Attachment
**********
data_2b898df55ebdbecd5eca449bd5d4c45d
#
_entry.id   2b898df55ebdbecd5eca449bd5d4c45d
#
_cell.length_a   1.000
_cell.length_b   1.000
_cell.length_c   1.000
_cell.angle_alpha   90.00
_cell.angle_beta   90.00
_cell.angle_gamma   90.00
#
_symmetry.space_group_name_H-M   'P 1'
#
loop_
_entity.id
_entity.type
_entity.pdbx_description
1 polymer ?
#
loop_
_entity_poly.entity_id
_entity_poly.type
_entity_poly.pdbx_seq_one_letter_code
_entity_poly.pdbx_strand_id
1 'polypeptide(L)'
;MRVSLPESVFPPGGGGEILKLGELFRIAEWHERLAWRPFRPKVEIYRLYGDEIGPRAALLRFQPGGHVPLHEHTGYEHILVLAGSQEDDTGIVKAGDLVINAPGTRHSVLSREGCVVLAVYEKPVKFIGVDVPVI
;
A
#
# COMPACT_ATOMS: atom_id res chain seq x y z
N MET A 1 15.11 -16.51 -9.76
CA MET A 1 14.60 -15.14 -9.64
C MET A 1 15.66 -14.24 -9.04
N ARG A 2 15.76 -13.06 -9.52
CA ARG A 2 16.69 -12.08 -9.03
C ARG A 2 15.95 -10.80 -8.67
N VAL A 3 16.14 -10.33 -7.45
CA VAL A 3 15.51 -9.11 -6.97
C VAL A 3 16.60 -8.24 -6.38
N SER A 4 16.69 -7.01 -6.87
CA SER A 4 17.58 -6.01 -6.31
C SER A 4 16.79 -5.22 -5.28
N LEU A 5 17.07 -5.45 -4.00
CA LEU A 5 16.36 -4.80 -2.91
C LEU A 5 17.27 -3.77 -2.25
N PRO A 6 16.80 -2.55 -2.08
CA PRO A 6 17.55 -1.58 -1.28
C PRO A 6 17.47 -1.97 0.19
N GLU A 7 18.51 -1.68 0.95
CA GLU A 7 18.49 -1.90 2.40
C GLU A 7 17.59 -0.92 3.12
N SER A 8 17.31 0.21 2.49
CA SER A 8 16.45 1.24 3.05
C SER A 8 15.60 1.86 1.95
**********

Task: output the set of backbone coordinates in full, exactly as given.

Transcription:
data_2b898df55ebdbecd5eca449bd5d4c45d
#
_entry.id   2b898df55ebdbecd5eca449bd5d4c45d
#
_cell.length_a   1.000
_cell.length_b   1.000
_cell.length_c   1.000
_cell.angle_alpha   90.00
_cell.angle_beta   90.00
_cell.angle_gamma   90.00
#
_symmetry.space_group_name_H-M   'P 1'
#
loop_
_entity.id
_entity.type
_entity.pdbx_description
1 polymer ?
#
loop_
_entity_poly.entity_id
_entity_poly.type
_entity_poly.pdbx_seq_one_letter_code
_entity_poly.pdbx_strand_id
1 'polypeptide(L)'
;MRVSLPESVFPPGGGGEILKLGELFRIAEWHERLAWRPFRPKVEIYRLYGDEIGPRAALLRFQPGGHVPLHEHTGYEHILVLAGSQEDDTGIVKAGDLVINAPGTRHSVLSREGCVVLAVYEKPVKFIGVDVPVI
;
A
#
# COMPACT_ATOMS: atom_id res chain seq x y z
N MET A 1 15.11 -16.51 -9.76
CA MET A 1 14.60 -15.14 -9.64
C MET A 1 15.66 -14.24 -9.04
N ARG A 2 15.76 -13.06 -9.52
CA ARG A 2 16.69 -12.08 -9.03
C ARG A 2 15.95 -10.80 -8.67
N VAL A 3 16.14 -10.33 -7.45
CA VAL A 3 15.51 -9.11 -6.97
C VAL A 3 16.60 -8.24 -6.38
N SER A 4 16.69 -7.01 -6.87
CA SER A 4 17.58 -6.01 -6.31
C SER A 4 16.79 -5.22 -5.28
N LEU A 5 17.07 -5.45 -4.00
CA LEU A 5 16.36 -4.80 -2.91
C LEU A 5 17.27 -3.77 -2.25
N PRO A 6 16.80 -2.55 -2.08
CA PRO A 6 17.55 -1.58 -1.28
C PRO A 6 17.47 -1.97 0.19
N GLU A 7 18.51 -1.68 0.95
CA GLU A 7 18.49 -1.90 2.40
C GLU A 7 17.59 -0.92 3.12
N SER A 8 17.31 0.21 2.49
CA SER A 8 16.45 1.24 3.05
C SER A 8 15.60 1.86 1.95